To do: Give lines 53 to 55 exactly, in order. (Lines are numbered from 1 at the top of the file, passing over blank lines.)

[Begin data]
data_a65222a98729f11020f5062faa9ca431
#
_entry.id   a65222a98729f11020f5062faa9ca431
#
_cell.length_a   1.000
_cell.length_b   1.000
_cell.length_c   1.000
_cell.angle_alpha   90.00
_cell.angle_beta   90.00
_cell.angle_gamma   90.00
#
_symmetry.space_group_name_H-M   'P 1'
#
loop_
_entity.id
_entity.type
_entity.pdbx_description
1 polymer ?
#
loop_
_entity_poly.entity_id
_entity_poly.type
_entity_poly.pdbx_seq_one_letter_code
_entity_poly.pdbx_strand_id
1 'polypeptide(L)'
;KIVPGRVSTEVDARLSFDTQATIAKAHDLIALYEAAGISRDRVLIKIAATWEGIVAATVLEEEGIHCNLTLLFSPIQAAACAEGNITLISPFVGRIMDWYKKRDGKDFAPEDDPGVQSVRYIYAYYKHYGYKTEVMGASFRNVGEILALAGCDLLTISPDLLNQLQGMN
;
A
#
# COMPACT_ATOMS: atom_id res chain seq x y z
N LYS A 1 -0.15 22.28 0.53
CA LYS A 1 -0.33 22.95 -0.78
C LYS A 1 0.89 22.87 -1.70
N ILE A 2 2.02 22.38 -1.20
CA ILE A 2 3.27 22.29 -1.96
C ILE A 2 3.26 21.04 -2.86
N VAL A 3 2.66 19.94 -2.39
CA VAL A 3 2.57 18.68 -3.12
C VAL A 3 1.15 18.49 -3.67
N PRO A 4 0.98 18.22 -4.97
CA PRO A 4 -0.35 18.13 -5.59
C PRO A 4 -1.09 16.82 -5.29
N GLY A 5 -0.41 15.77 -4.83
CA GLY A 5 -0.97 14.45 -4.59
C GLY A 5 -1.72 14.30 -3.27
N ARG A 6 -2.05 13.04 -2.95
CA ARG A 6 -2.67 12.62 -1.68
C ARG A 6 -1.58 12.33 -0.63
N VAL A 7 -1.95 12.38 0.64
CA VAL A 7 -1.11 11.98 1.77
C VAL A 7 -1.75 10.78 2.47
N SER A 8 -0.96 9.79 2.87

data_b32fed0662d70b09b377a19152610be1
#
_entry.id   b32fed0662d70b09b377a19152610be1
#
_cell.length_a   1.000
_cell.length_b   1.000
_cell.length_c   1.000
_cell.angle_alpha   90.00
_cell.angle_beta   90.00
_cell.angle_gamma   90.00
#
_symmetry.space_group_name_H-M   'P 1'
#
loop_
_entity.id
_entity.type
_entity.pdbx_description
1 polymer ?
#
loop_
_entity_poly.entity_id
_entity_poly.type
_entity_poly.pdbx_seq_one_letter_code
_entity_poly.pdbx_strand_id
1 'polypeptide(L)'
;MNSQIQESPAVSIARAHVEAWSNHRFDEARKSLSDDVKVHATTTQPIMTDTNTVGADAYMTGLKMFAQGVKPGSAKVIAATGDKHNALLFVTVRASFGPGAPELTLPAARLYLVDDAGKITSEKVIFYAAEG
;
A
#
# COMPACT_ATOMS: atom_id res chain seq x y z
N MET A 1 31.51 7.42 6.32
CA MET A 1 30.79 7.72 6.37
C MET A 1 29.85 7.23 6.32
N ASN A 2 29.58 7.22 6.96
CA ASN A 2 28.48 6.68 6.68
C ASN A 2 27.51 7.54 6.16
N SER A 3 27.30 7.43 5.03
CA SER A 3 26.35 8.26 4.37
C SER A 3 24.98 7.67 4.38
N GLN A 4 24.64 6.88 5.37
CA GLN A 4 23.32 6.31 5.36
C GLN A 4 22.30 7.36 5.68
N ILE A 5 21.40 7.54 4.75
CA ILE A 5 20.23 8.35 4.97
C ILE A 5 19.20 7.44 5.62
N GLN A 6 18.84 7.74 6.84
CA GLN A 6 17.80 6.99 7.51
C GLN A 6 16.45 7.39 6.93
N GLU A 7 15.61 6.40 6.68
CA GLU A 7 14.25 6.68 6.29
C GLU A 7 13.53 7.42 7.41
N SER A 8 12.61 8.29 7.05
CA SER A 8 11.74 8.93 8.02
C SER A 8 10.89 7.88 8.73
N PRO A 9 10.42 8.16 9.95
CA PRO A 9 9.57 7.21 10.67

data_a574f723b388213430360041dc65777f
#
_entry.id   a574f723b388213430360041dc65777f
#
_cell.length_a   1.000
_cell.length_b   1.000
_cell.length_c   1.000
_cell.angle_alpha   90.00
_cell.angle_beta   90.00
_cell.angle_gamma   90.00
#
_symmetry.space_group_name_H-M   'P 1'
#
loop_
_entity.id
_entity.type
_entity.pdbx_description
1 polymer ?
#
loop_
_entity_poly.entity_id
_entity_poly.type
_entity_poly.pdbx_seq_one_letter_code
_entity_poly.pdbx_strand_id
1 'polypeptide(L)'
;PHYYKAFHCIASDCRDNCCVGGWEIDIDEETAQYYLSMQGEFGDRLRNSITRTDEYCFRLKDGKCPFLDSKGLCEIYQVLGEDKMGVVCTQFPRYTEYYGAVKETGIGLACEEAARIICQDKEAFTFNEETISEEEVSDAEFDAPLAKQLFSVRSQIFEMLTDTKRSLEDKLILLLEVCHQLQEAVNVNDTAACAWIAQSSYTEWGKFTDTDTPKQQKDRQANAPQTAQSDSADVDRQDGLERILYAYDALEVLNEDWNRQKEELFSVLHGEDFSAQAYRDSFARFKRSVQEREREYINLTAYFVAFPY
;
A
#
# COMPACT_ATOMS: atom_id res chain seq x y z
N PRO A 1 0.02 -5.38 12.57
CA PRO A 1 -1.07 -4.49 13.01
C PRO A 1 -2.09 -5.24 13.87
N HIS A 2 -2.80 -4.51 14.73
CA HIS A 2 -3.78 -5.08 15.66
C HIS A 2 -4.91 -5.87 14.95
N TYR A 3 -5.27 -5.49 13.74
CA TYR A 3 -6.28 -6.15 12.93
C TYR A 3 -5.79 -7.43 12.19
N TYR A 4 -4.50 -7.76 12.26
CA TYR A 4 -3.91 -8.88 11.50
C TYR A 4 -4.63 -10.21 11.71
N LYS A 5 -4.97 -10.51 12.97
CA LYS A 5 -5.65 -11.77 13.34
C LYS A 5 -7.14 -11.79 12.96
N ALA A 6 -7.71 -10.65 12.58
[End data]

data_b32fed0662d70b09b377a19152610be1
#
_entry.id   b32fed0662d70b09b377a19152610be1